At this point we must meet our subject William for around this time Martha gave birth to him in Midhurst. We have neither birth registration or baptism record to give his exact date of birth. Registration of births only became compulsory in 1875. However his obituary (West Sussex Gazette 22/8/1935) says when he died on 14 August he was two weeks short of his birthday so it fell approximately on 28 August. But in which year? The 1851 and 1861 census records him as being aged 6, so born August 1845, maybe a year to two years younger than C Bennett. Information on the 1851 census would probably have been given by William Blunden, whom I will refer to as William Blunden elder whom Martha married in 1850. It is possible William remembered the age wrong (am I being sexist in thinking men are less good than women at remembering ages?). However by the 1861 census William had died so Martha would have given her sonís age. We can only speculate whether Martha had met William the elder as early as the end of 1844 when William would have been conceived. if born in August 1845. My grandmother said her father had been ill-treated as a boy by his father as his father had been made to marry his mother. Of course this statement is ambiguous. Did it mean William the elder was the biological father (but still reluctant to marry Martha) or was William the elder called father as he had become the boyís stepfather and was treated by the community as his father?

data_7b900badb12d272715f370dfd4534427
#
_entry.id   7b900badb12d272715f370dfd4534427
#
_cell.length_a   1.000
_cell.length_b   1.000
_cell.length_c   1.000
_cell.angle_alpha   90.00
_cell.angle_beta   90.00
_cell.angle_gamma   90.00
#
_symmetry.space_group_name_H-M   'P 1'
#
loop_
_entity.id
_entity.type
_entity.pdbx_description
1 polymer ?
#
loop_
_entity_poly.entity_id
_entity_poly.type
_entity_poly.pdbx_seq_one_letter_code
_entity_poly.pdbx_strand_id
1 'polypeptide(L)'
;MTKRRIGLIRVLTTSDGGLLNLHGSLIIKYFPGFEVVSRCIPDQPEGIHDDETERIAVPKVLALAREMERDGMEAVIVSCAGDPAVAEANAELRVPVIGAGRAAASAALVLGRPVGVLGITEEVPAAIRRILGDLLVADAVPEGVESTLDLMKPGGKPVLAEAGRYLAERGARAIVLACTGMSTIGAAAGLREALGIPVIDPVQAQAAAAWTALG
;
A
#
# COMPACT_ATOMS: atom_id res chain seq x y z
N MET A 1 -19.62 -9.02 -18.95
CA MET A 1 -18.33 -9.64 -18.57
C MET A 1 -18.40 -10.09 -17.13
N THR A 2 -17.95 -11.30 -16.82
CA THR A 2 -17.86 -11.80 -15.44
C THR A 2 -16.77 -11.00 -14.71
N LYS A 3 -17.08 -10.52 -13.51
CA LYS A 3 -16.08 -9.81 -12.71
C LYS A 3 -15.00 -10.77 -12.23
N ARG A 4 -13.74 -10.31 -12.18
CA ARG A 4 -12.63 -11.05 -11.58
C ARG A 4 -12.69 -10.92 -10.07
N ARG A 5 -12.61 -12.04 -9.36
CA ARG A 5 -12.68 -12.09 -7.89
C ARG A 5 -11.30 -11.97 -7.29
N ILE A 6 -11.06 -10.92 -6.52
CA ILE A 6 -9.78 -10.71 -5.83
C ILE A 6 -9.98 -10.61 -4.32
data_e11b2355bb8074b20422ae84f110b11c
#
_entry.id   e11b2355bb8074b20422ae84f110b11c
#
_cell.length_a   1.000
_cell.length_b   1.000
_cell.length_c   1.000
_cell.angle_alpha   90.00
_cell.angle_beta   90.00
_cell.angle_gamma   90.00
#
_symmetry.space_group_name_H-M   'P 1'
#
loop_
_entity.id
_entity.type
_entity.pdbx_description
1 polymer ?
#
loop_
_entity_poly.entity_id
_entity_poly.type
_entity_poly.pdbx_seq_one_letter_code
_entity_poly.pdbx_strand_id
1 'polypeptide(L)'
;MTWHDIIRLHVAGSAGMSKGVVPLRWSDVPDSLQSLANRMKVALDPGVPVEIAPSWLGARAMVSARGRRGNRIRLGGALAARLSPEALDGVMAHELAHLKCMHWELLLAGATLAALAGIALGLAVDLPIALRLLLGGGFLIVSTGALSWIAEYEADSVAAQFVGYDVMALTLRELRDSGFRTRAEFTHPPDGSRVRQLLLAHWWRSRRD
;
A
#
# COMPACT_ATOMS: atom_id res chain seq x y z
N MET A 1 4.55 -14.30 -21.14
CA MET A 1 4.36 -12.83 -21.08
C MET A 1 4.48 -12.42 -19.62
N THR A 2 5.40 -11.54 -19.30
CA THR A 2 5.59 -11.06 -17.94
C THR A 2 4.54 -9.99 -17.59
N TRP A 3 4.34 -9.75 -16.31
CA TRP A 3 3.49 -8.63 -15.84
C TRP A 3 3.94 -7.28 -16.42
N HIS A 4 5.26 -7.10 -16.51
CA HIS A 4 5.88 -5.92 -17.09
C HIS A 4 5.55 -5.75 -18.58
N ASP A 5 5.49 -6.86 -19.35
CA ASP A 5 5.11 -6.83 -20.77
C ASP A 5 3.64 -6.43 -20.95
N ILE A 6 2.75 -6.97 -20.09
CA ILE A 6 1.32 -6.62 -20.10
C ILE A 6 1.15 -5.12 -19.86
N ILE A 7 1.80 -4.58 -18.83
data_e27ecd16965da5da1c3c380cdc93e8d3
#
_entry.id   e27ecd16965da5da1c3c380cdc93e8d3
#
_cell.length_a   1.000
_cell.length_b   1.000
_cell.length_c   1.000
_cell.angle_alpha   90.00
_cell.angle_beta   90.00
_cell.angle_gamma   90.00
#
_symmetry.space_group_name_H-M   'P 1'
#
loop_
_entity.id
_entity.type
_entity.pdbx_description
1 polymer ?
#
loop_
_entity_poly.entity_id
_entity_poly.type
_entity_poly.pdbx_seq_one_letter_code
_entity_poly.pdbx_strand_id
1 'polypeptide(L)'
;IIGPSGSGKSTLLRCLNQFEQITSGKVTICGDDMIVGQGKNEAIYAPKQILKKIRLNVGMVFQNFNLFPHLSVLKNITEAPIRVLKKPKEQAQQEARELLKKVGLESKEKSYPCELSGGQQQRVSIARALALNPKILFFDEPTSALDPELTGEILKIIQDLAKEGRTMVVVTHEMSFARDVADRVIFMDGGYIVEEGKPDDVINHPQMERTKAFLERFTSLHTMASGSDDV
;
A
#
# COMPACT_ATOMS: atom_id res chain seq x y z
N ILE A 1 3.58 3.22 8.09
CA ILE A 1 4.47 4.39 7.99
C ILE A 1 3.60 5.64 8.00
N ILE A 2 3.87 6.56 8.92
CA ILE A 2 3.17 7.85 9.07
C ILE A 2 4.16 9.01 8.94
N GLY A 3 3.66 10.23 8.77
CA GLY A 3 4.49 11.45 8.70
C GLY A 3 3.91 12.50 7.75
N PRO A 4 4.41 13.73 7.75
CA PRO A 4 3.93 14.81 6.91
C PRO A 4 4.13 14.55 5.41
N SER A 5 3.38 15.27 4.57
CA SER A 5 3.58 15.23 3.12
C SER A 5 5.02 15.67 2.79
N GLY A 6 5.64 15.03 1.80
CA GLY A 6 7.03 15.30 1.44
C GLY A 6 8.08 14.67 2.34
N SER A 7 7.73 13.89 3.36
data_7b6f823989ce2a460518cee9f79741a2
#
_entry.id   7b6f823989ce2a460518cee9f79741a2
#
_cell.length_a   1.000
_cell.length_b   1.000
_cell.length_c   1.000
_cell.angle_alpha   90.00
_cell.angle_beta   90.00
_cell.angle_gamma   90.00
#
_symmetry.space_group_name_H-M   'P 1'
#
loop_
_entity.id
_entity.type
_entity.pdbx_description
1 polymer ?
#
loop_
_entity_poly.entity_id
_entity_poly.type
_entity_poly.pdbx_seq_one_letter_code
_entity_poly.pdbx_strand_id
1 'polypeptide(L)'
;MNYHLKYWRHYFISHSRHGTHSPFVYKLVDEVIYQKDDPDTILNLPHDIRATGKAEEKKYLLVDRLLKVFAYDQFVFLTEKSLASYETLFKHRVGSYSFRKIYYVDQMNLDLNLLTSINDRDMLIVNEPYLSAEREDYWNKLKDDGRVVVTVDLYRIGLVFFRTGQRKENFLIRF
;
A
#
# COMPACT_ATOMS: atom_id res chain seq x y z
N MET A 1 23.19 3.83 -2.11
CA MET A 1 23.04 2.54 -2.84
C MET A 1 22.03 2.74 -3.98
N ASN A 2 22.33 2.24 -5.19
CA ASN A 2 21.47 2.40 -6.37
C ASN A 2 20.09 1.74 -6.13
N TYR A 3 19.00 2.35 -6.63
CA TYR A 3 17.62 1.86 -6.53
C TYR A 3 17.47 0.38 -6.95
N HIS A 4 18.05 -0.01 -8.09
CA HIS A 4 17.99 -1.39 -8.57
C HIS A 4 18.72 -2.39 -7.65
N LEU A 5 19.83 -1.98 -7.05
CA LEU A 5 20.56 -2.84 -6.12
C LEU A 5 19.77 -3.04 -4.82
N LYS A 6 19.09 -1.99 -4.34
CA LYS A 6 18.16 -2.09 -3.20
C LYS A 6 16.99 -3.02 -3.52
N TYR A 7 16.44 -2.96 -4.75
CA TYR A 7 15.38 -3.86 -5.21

It seems it seems certain that William the elder was living in Heyshott throughout the 1840s and would almost certainly have worked alongside Ann Bennettís husband Alfred Miles. I donít think we will ever know whether Martha met William as early as 1844 and Ann met Alfred through them or whether Ann met Alfred first and Martha was introduced to William maybe not until Annís marriage and move to Heyshott. It may be interesting to note that when Ann married she was not pregnant as many young brides from her class often were. Other possibilities are that Martha met William on one of the many occasions he would have walked to Midhurst, the nearest town, or Martha might have been visiting family members who were living in Heyshott.